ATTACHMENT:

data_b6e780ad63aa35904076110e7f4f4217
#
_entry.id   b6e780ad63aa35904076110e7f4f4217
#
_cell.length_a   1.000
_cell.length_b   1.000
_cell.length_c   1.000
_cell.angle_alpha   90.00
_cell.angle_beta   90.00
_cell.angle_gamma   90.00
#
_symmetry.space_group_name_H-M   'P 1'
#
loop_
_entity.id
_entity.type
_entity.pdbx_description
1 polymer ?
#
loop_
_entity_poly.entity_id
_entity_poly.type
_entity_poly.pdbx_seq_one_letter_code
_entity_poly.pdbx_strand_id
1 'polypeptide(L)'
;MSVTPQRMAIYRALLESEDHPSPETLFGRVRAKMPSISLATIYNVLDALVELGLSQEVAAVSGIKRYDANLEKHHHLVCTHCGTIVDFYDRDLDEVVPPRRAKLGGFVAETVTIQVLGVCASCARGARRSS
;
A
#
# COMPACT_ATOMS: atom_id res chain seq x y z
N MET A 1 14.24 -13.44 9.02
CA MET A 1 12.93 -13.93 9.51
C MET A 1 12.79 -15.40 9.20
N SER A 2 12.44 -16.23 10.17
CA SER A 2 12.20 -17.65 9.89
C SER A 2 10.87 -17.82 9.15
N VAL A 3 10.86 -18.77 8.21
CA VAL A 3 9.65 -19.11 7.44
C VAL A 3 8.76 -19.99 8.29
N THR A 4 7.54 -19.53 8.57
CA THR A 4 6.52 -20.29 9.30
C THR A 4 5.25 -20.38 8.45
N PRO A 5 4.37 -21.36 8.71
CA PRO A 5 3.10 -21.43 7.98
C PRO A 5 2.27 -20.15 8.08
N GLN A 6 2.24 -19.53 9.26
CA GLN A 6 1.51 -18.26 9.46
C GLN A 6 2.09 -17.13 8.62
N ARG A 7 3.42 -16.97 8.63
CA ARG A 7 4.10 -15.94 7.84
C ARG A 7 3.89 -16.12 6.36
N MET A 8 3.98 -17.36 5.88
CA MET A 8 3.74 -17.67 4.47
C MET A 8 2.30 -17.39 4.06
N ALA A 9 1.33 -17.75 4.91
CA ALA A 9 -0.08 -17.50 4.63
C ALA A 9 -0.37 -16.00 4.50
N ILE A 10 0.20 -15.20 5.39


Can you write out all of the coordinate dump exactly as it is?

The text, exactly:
data_b6e780ad63aa35904076110e7f4f4217
#
_entry.id   b6e780ad63aa35904076110e7f4f4217
#
_cell.length_a   1.000
_cell.length_b   1.000
_cell.length_c   1.000
_cell.angle_alpha   90.00
_cell.angle_beta   90.00
_cell.angle_gamma   90.00
#
_symmetry.space_group_name_H-M   'P 1'
#
loop_
_entity.id
_entity.type
_entity.pdbx_description
1 polymer ?
#
loop_
_entity_poly.entity_id
_entity_poly.type
_entity_poly.pdbx_seq_one_letter_code
_entity_poly.pdbx_strand_id
1 'polypeptide(L)'
;MSVTPQRMAIYRALLESEDHPSPETLFGRVRAKMPSISLATIYNVLDALVELGLSQEVAAVSGIKRYDANLEKHHHLVCTHCGTIVDFYDRDLDEVVPPRRAKLGGFVAETVTIQVLGVCASCARGARRSS
;
A
#
# COMPACT_ATOMS: atom_id res chain seq x y z
N MET A 1 14.24 -13.44 9.02
CA MET A 1 12.93 -13.93 9.51
C MET A 1 12.79 -15.40 9.20
N SER A 2 12.44 -16.23 10.17
CA SER A 2 12.20 -17.65 9.89
C SER A 2 10.87 -17.82 9.15
N VAL A 3 10.86 -18.77 8.21
CA VAL A 3 9.65 -19.11 7.44
C VAL A 3 8.76 -19.99 8.29
N THR A 4 7.54 -19.53 8.57
CA THR A 4 6.52 -20.29 9.30
C THR A 4 5.25 -20.38 8.45
N PRO A 5 4.37 -21.36 8.71
CA PRO A 5 3.10 -21.43 7.98
C PRO A 5 2.27 -20.15 8.08
N GLN A 6 2.24 -19.53 9.26
CA GLN A 6 1.51 -18.26 9.46
C GLN A 6 2.09 -17.13 8.62
N ARG A 7 3.42 -16.97 8.63
CA ARG A 7 4.10 -15.94 7.84
C ARG A 7 3.89 -16.12 6.36
N MET A 8 3.98 -17.36 5.88
CA MET A 8 3.74 -17.67 4.47
C MET A 8 2.30 -17.39 4.06
N ALA A 9 1.33 -17.75 4.91
CA ALA A 9 -0.08 -17.50 4.63
C ALA A 9 -0.37 -16.00 4.50
N ILE A 10 0.20 -15.20 5.39